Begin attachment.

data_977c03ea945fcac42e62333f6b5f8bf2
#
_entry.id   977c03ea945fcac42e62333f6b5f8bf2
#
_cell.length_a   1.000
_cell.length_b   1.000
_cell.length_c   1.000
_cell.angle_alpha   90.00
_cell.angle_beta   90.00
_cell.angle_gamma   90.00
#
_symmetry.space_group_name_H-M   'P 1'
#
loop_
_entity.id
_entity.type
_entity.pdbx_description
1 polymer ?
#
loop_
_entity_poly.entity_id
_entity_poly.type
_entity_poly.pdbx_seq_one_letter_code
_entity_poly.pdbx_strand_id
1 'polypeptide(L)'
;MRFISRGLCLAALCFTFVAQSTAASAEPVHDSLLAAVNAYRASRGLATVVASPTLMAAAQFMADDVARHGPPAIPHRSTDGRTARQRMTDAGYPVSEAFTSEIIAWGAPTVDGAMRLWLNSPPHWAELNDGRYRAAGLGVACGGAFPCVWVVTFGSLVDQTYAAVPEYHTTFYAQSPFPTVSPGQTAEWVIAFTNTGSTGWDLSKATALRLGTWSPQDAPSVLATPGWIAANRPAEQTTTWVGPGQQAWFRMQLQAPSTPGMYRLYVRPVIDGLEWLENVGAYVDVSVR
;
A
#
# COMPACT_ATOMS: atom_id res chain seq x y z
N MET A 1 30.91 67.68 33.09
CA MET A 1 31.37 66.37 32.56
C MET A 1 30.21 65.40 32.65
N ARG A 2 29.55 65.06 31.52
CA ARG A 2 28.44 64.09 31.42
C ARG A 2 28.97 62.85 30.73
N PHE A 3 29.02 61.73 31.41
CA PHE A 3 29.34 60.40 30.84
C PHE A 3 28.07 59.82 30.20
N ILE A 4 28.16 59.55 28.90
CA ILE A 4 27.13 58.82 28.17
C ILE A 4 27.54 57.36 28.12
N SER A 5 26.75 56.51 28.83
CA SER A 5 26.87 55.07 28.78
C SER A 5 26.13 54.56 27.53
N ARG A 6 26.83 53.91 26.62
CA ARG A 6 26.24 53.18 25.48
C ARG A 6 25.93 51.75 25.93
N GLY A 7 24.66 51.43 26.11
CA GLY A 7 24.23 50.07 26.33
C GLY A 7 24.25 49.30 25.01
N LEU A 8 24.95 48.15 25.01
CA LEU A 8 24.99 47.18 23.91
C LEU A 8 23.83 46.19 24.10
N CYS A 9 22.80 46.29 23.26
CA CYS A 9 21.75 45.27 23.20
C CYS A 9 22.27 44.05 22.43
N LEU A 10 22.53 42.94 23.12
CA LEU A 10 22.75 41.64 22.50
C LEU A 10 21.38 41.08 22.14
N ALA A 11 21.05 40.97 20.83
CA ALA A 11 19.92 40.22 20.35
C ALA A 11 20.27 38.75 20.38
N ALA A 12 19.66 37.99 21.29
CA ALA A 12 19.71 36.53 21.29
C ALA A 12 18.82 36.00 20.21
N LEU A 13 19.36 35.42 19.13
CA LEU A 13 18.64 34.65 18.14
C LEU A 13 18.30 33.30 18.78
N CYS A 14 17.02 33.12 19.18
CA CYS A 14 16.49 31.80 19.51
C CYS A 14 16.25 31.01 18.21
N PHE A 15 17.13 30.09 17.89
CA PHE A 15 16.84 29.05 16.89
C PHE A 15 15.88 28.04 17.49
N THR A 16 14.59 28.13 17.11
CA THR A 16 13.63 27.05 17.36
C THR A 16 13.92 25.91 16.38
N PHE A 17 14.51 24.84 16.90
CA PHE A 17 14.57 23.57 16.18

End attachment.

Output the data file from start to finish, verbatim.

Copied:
data_977c03ea945fcac42e62333f6b5f8bf2
#
_entry.id   977c03ea945fcac42e62333f6b5f8bf2
#
_cell.length_a   1.000
_cell.length_b   1.000
_cell.length_c   1.000
_cell.angle_alpha   90.00
_cell.angle_beta   90.00
_cell.angle_gamma   90.00
#
_symmetry.space_group_name_H-M   'P 1'
#
loop_
_entity.id
_entity.type
_entity.pdbx_description
1 polymer ?
#
loop_
_entity_poly.entity_id
_entity_poly.type
_entity_poly.pdbx_seq_one_letter_code
_entity_poly.pdbx_strand_id
1 'polypeptide(L)'
;MRFISRGLCLAALCFTFVAQSTAASAEPVHDSLLAAVNAYRASRGLATVVASPTLMAAAQFMADDVARHGPPAIPHRSTDGRTARQRMTDAGYPVSEAFTSEIIAWGAPTVDGAMRLWLNSPPHWAELNDGRYRAAGLGVACGGAFPCVWVVTFGSLVDQTYAAVPEYHTTFYAQSPFPTVSPGQTAEWVIAFTNTGSTGWDLSKATALRLGTWSPQDAPSVLATPGWIAANRPAEQTTTWVGPGQQAWFRMQLQAPSTPGMYRLYVRPVIDGLEWLENVGAYVDVSVR
;
A
#
# COMPACT_ATOMS: atom_id res chain seq x y z
N MET A 1 30.91 67.68 33.09
CA MET A 1 31.37 66.37 32.56
C MET A 1 30.21 65.40 32.65
N ARG A 2 29.55 65.06 31.52
CA ARG A 2 28.44 64.09 31.42
C ARG A 2 28.97 62.85 30.73
N PHE A 3 29.02 61.73 31.41
CA PHE A 3 29.34 60.40 30.84
C PHE A 3 28.07 59.82 30.20
N ILE A 4 28.16 59.55 28.90
CA ILE A 4 27.13 58.82 28.17
C ILE A 4 27.54 57.36 28.12
N SER A 5 26.75 56.51 28.83
CA SER A 5 26.87 55.07 28.78
C SER A 5 26.13 54.56 27.53
N ARG A 6 26.83 53.91 26.62
CA ARG A 6 26.24 53.18 25.48
C ARG A 6 25.93 51.75 25.93
N GLY A 7 24.66 51.43 26.11
CA GLY A 7 24.23 50.07 26.33
C GLY A 7 24.25 49.30 25.01
N LEU A 8 24.95 48.15 25.01
CA LEU A 8 24.99 47.18 23.91
C LEU A 8 23.83 46.19 24.10
N CYS A 9 22.80 46.29 23.26
CA CYS A 9 21.75 45.27 23.20
C CYS A 9 22.27 44.05 22.43
N LEU A 10 22.53 42.94 23.12
CA LEU A 10 22.75 41.64 22.50
C LEU A 10 21.38 41.08 22.14
N ALA A 11 21.05 40.97 20.83
CA ALA A 11 19.92 40.22 20.35
C ALA A 11 20.27 38.75 20.38
N ALA A 12 19.66 37.99 21.29
CA ALA A 12 19.71 36.53 21.29
C ALA A 12 18.82 36.00 20.21
N LEU A 13 19.36 35.42 19.13
CA LEU A 13 18.64 34.65 18.14
C LEU A 13 18.30 33.30 18.78
N CYS A 14 17.02 33.12 19.18
CA CYS A 14 16.49 31.80 19.51
C CYS A 14 16.25 31.01 18.21
N PHE A 15 17.13 30.09 17.89
CA PHE A 15 16.84 29.05 16.89
C PHE A 15 15.88 28.04 17.49
N THR A 16 14.59 28.13 17.11
CA THR A 16 13.63 27.05 17.36
C THR A 16 13.92 25.91 16.38
N PHE A 17 14.51 24.84 16.90
CA PHE A 17 14.57 23.57 16.18